I live in the Hampton Roads area of coastal Virginia. It’s an area that is loaded with young men and women who serve their nation for a living. I see these people up close, sacrificing every day to protect our nation’s freedoms, and we have much of which to be proud. They deserve every tool we can give them to protect America — and protect themselves.
How hard is that? Well, because of (yet another) lobbying fight in faraway Washington, D.C., it’s made harder than you think.
The current lobbying battle I refer to is between one interest supporting replacing an old fleet of F-15s and another one supporting the stealth F-35 for the U.S. Air Force. Both are scheduled to be bought by the Department of Defense, yet lobbyists have instigated a fight to get a bigger slice of the contracting pie, mucking up the works in the process.
First off, lobbyists should never determine what military hardware makes it into the field of battle. The proponents of the F-35 are reluctant to acknowledge that this program has been estimated to be the most expensive in U.S. history at well in excess of $300 billion. That is why they are pushing so hard for more contracts.
The F-35 program has been like so many other government contracts — way over budget. Popular Mechanics reported cost estimates for the F-35 have changed yearly over the last 15 years. It’s safe to say, though, that the program is the most expensive in U.S. history (so far), pegged at more than $320 billion in 2012. In 2014, the GAO found that the F-35 fleet would have operating costs 79 percent higher than the aircraft it was to replace.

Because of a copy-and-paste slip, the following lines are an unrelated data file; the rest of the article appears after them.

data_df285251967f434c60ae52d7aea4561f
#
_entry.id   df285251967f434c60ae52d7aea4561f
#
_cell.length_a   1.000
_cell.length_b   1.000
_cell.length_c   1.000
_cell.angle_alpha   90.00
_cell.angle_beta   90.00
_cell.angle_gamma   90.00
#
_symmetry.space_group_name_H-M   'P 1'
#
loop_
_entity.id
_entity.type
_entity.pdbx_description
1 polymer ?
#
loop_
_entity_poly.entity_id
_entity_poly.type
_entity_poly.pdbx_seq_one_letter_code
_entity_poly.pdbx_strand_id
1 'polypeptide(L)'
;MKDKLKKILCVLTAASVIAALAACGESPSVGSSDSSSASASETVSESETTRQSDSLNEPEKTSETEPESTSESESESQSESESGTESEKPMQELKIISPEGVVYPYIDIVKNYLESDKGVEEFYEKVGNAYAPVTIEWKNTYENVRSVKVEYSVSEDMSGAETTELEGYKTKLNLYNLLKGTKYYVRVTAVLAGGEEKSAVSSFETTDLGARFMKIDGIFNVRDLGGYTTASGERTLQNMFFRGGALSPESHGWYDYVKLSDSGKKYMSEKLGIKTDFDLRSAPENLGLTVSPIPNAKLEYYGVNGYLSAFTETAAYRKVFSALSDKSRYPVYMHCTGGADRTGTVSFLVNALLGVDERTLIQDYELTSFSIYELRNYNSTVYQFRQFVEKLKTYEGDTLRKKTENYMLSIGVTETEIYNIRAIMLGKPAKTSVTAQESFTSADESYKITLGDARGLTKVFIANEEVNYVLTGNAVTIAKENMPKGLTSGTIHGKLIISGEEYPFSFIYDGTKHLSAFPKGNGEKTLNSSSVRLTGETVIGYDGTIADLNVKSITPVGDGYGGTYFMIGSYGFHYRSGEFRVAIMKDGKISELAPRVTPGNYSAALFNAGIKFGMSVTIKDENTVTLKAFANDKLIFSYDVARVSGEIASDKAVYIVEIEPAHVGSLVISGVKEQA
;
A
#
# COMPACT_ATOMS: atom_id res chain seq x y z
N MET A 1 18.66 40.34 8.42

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A 2015 Pentagon Selected Acquisition Report said that program costs had increased 43 percent from 2001, including unit cost (up 68 percent). The report added that the F-35A’s cost per flying hour is $32,500 while the F-16C/D is $25,500. Private analysts have called the F-35 a “money pit" and argued that the purpose of Lockheed’s extensive national and global supplier base — which includes 1,300 suppliers in 45 states and nine foreign countries — was not so much to realize logistics efficiency and security, but to make sure the Joint Strike Fighter was “too big to fail.”
See what I mean about lobbyists having a strong interest in pushing for more and more planes, come hell or high water?
The F-15X, an upgraded version of the old F-15, is a cost-effective way to provide some diversity so the Air Force has different tools to choose from when fighting the next war. Aviation Week reported in February, “Advocates of the U.S. Air Force’s current plan to resume F-15 orders after a 19-year hiatus say it is an overdue response to an urgent requirement for quickly and affordably recapitalizing an aging air superiority fleet, while at the same time adding a comparatively flexible weapon system that can be adapted in the future to play a host of new roles, including perhaps electronic attack.”
The goal is to provide some diversity, and the Air Force recognizes that need despite the aggressive lobbying campaign by allies of Lockheed Martin to beat down the F-15X.
I want my tax dollars to be used effectively and efficiently to give our service members everything that they need to get their jobs done and come home safe. Lobbyists in D.C. pushing decisions that favor one contractor over another is a distraction that ends up hurting our military readiness. For shame.